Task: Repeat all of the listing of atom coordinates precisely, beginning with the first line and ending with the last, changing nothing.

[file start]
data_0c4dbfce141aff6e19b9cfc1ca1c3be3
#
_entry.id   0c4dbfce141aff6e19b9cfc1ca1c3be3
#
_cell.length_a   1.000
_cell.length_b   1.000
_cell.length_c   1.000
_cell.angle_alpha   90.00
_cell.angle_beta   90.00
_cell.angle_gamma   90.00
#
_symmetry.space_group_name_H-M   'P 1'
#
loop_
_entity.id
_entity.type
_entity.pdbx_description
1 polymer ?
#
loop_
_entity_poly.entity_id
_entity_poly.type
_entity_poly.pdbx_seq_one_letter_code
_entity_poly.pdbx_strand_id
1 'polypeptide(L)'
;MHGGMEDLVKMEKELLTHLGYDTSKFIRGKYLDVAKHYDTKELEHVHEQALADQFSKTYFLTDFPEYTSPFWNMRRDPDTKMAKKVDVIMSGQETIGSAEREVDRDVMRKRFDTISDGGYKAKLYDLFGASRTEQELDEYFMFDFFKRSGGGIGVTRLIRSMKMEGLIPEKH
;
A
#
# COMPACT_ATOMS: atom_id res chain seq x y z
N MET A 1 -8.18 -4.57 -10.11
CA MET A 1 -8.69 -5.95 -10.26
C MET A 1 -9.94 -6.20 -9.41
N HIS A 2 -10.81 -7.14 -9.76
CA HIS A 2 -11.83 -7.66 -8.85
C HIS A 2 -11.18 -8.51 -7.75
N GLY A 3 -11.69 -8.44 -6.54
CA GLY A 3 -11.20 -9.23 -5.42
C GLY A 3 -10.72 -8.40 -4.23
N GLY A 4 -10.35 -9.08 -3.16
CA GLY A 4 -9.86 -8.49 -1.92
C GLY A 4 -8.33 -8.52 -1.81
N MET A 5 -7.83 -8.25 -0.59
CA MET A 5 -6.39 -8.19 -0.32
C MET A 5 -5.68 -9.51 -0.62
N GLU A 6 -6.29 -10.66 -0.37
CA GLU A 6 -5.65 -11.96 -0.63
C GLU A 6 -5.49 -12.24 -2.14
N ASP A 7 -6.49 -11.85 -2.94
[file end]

data_0c4dbfce141aff6e19b9cfc1ca1c3be3
#
_entry.id   0c4dbfce141aff6e19b9cfc1ca1c3be3
#
_cell.length_a   1.000
_cell.length_b   1.000
_cell.length_c   1.000
_cell.angle_alpha   90.00
_cell.angle_beta   90.00
_cell.angle_gamma   90.00
#
_symmetry.space_group_name_H-M   'P 1'
#
loop_
_entity.id
_entity.type
_entity.pdbx_description
1 polymer ?
#
loop_
_entity_poly.entity_id
_entity_poly.type
_entity_poly.pdbx_seq_one_letter_code
_entity_poly.pdbx_strand_id
1 'polypeptide(L)'
;MHGGMEDLVKMEKELLTHLGYDTSKFIRGKYLDVAKHYDTKELEHVHEQALADQFSKTYFLTDFPEYTSPFWNMRRDPDTKMAKKVDVIMSGQETIGSAEREVDRDVMRKRFDTISDGGYKAKLYDLFGASRTEQELDEYFMFDFFKRSGGGIGVTRLIRSMKMEGLIPEKH
;
A
#
# COMPACT_ATOMS: atom_id res chain seq x y z
N MET A 1 -8.18 -4.57 -10.11
CA MET A 1 -8.69 -5.95 -10.26
C MET A 1 -9.94 -6.20 -9.41
N HIS A 2 -10.81 -7.14 -9.76
CA HIS A 2 -11.83 -7.66 -8.85
C HIS A 2 -11.18 -8.51 -7.75
N GLY A 3 -11.69 -8.44 -6.54
CA GLY A 3 -11.20 -9.23 -5.42
C GLY A 3 -10.72 -8.40 -4.23
N GLY A 4 -10.35 -9.08 -3.16
CA GLY A 4 -9.86 -8.49 -1.92
C GLY A 4 -8.33 -8.52 -1.81
N MET A 5 -7.83 -8.25 -0.59
CA MET A 5 -6.39 -8.19 -0.32
C MET A 5 -5.68 -9.51 -0.62
N GLU A 6 -6.29 -10.66 -0.37
CA GLU A 6 -5.65 -11.96 -0.63
C GLU A 6 -5.49 -12.24 -2.14
N ASP A 7 -6.49 -11.85 -2.94